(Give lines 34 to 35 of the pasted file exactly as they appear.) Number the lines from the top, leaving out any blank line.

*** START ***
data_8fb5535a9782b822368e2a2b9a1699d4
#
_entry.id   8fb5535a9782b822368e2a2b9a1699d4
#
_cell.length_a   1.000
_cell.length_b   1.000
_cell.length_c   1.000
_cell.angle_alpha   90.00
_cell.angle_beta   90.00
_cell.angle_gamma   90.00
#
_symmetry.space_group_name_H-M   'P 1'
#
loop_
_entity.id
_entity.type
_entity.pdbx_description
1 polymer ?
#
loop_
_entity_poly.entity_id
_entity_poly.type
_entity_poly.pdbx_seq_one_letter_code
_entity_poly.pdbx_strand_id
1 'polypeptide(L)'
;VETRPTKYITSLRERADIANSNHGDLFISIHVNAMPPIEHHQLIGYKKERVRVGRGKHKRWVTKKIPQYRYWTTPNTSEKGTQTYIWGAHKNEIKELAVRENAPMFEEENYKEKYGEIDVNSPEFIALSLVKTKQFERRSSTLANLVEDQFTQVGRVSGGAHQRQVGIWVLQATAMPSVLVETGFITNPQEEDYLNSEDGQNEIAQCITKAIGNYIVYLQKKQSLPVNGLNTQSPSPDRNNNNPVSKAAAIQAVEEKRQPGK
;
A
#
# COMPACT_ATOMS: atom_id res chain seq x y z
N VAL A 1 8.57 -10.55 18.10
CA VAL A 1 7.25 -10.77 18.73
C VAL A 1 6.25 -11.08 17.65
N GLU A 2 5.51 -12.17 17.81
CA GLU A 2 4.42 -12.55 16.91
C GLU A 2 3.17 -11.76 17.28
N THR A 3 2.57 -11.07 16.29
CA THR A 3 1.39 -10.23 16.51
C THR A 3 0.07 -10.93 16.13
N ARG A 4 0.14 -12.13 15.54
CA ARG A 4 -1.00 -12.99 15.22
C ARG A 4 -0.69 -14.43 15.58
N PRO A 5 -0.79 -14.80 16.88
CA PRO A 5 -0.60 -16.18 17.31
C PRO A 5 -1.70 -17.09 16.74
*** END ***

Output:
N GLU A 2 5.51 -12.17 17.81
CA GLU A 2 4.42 -12.55 16.91